In What's New

Words are wonderful little boxes. Unwrap them and they set loose smells and memories, convictions and questions.

But other times they are too small to hold the thing you want to say. So it is for me this morning. This is my fourth attempt at writing a post about officiating my first wedding this past Saturday. The little boxes contain words like:

Dance barn and
Starlight

Cape Cod and
Truffula grass

Burlap and
Wildflowers

Family and
Grammar

Chair soccer and
Nature walks

Hugs and
Hoping

Photo by Liz Crocker

Photo by Liz Crocker

Together, those words and the hundred others swirling through my mind comprise only a small something about what I want to say.

I’ve never been a fan of weddings. When I was younger I was baffled by the artifice of it all, the shellacked hair and the stilted dances. Later, after my divorce, they brought out the cynic in me with the glib way they threw out words like “fidelity” and “forever.” As far as milestones went, they ranked in my mind somewhere in the vicinity of personal Superbowl halftime show, all flash and oneupsmanship, no heart.

But, of course, where there are strongly held opinions there lies the biggest opportunity for growth.

This wedding was different in many ways. The food was lovingly made by friends from fresh ingredients. When you bit into it you tasted the flavors and then some intangible other thing, a mix of honest hard work, loving service to a friend and celebration. The flowers were picked by the bride and her mother and lit up their containers more than dozens of identical roses ever could. The party went on for days so that instead of an awkward four-hour drink-fest filled with facile DJ chatter and a checklist of meaningless traditions, it was an ongoing conversation that allowed the collective hopes of everyone there to bubble up and be shared. It was, in short, magical. But it was not the magic of Expelliarmus. It was the magic of cookies made from scratch.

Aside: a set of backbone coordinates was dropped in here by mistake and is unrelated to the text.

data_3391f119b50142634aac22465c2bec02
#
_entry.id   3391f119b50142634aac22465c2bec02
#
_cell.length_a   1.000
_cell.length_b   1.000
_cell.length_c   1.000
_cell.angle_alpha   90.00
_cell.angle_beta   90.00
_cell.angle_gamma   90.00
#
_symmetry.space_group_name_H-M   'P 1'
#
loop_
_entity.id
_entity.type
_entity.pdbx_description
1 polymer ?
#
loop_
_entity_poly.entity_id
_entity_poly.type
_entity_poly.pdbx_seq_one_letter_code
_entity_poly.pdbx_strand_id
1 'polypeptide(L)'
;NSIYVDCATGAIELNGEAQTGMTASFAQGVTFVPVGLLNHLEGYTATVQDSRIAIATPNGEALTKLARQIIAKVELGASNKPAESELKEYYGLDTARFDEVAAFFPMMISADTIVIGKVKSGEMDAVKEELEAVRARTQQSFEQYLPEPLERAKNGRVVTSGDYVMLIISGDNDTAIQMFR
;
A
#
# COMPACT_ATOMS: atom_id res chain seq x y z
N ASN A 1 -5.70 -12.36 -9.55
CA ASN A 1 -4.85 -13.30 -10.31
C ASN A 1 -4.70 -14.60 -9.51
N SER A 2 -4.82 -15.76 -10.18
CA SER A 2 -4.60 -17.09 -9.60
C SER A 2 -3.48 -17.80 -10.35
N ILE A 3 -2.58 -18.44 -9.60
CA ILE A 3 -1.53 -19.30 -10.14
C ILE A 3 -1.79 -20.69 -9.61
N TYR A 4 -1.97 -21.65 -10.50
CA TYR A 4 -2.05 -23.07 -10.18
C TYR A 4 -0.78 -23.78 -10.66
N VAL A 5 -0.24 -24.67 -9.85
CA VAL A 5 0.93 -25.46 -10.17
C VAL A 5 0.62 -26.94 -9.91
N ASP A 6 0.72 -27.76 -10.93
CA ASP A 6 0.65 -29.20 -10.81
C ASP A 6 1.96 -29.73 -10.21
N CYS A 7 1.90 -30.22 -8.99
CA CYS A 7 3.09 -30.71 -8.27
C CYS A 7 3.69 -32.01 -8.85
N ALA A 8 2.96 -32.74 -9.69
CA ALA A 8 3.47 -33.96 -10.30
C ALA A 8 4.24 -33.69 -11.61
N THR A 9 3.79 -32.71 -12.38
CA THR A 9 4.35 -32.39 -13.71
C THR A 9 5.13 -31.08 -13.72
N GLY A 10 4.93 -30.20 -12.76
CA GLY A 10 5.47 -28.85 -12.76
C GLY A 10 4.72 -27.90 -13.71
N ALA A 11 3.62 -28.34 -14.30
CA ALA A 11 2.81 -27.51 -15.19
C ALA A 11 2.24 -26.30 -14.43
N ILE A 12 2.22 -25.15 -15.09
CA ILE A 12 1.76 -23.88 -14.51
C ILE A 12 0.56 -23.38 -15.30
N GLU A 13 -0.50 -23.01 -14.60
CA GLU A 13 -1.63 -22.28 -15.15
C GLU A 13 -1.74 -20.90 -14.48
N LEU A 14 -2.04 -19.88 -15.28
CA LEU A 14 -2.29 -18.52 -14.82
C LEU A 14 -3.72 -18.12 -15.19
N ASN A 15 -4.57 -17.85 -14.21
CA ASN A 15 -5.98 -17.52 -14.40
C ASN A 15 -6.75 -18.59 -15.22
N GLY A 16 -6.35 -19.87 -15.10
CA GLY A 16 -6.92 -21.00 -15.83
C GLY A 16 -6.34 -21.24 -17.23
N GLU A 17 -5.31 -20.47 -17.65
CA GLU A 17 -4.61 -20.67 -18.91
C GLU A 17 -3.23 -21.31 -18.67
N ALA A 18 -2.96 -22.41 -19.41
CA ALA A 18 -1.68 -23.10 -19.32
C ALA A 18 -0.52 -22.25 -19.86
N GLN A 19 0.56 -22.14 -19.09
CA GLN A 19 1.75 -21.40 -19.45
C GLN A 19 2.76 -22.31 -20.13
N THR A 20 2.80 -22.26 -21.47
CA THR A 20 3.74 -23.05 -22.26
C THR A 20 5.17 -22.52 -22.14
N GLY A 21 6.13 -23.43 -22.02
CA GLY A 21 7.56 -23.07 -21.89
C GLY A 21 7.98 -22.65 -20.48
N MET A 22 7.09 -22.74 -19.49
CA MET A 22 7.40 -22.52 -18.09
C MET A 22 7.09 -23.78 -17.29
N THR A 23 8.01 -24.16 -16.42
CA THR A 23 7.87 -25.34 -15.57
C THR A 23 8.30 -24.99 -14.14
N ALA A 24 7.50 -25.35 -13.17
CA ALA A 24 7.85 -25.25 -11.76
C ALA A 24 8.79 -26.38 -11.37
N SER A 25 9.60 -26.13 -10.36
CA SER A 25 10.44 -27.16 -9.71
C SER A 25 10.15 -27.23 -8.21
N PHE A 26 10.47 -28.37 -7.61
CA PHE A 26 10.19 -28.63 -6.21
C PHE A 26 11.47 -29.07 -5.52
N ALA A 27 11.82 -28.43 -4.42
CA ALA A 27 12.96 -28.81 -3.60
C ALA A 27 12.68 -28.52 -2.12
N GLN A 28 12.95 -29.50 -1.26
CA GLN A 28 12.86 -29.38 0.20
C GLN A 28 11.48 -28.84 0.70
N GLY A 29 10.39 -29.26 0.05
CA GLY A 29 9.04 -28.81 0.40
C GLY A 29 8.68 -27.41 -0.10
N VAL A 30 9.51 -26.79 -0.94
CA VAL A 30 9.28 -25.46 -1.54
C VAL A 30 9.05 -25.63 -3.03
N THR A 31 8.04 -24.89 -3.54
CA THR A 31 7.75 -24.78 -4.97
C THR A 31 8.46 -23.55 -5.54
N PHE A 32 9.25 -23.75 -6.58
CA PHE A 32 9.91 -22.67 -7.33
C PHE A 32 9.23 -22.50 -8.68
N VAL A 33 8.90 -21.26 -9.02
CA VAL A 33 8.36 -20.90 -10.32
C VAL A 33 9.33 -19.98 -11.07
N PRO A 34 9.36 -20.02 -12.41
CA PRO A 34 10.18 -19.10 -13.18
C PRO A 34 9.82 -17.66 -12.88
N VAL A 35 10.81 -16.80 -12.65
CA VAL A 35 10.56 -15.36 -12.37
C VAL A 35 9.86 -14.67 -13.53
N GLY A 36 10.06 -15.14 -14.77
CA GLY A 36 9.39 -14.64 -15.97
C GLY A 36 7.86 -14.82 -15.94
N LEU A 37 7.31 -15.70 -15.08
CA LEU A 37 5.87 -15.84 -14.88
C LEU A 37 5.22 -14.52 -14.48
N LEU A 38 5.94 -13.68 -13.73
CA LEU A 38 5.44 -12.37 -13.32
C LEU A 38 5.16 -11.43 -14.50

As for the ceremony, by the time it came along all my worries about officiating had long dissipated. Gone were the ‘what if they don’t like it’ and ‘what makes me qualified’ (answer: the Commonwealth of Massachusetts, biatch!). By the time the beautiful bride and the happy groom came down the simple stone steps together, I knew I was only going to help them hold a conversation in which they made their hopes and promises known to their friends and loved ones. Even when the plane buzzed so low overhead that the groom’s mom joke about paparazzi seemed not that far-fetched, it was as simple at laughing at the moment.

These are some of the things this weekend taught me: authenticity always trumps pomp. Truth always trumps words recited by rote. Love always trumps obligation. Blood ties are precious yet shared experience makes ties that are strong and meaningful and lasting.

With words I seek to create signposts and turnarounds, redemption narratives and happy endings. Life is not like that, of course. I did not change in a weekend. I did not figure out love nor fend off my loneliness nor come to grips with my own romantic failures. I did not learn to be unafraid of what people think or to be untouched by annoyance. Someday, in some book, maybe I’ll claim this was when it all happened. But the truth, like this weekend, was far more subtle than that. This wedding was not precious because it was perfect but because it was honest.

That’s the word, I think.

——

And here’s the post from when I was first asked and wondering whether I could pull it off:  The Unlikely Wedding Officiant

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